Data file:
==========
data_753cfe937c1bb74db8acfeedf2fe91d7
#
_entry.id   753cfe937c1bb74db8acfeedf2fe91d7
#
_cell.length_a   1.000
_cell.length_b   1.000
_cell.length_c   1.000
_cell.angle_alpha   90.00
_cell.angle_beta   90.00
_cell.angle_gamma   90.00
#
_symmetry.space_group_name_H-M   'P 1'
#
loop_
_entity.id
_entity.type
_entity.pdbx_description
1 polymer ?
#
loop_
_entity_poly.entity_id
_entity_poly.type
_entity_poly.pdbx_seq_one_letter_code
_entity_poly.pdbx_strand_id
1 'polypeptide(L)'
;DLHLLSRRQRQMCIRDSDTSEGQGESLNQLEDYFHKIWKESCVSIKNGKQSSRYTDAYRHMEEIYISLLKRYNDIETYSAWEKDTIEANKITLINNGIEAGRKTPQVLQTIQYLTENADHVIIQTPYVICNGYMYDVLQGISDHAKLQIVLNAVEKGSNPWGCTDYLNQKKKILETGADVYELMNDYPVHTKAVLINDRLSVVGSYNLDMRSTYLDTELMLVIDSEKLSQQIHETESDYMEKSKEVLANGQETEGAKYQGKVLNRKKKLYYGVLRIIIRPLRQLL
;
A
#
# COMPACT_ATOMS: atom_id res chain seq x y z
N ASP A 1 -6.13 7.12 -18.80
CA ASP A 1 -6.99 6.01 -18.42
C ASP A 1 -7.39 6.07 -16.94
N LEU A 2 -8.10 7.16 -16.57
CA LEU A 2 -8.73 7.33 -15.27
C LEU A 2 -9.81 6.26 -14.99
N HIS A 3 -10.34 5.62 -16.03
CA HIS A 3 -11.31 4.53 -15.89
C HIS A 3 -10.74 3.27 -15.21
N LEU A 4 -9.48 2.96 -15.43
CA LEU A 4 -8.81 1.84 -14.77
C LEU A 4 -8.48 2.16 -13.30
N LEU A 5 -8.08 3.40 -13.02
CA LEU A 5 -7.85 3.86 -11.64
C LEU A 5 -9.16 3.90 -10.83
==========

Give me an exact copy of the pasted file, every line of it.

data_753cfe937c1bb74db8acfeedf2fe91d7
#
_entry.id   753cfe937c1bb74db8acfeedf2fe91d7
#
_cell.length_a   1.000
_cell.length_b   1.000
_cell.length_c   1.000
_cell.angle_alpha   90.00
_cell.angle_beta   90.00
_cell.angle_gamma   90.00
#
_symmetry.space_group_name_H-M   'P 1'
#
loop_
_entity.id
_entity.type
_entity.pdbx_description
1 polymer ?
#
loop_
_entity_poly.entity_id
_entity_poly.type
_entity_poly.pdbx_seq_one_letter_code
_entity_poly.pdbx_strand_id
1 'polypeptide(L)'
;DLHLLSRRQRQMCIRDSDTSEGQGESLNQLEDYFHKIWKESCVSIKNGKQSSRYTDAYRHMEEIYISLLKRYNDIETYSAWEKDTIEANKITLINNGIEAGRKTPQVLQTIQYLTENADHVIIQTPYVICNGYMYDVLQGISDHAKLQIVLNAVEKGSNPWGCTDYLNQKKKILETGADVYELMNDYPVHTKAVLINDRLSVVGSYNLDMRSTYLDTELMLVIDSEKLSQQIHETESDYMEKSKEVLANGQETEGAKYQGKVLNRKKKLYYGVLRIIIRPLRQLL
;
A
#
# COMPACT_ATOMS: atom_id res chain seq x y z
N ASP A 1 -6.13 7.12 -18.80
CA ASP A 1 -6.99 6.01 -18.42
C ASP A 1 -7.39 6.07 -16.94
N LEU A 2 -8.10 7.16 -16.57
CA LEU A 2 -8.73 7.33 -15.27
C LEU A 2 -9.81 6.26 -14.99
N HIS A 3 -10.34 5.62 -16.03
CA HIS A 3 -11.31 4.53 -15.89
C HIS A 3 -10.74 3.27 -15.21
N LEU A 4 -9.48 2.96 -15.43
CA LEU A 4 -8.81 1.84 -14.77
C LEU A 4 -8.48 2.16 -13.30
N LEU A 5 -8.08 3.40 -13.02
CA LEU A 5 -7.85 3.86 -11.64
C LEU A 5 -9.16 3.90 -10.83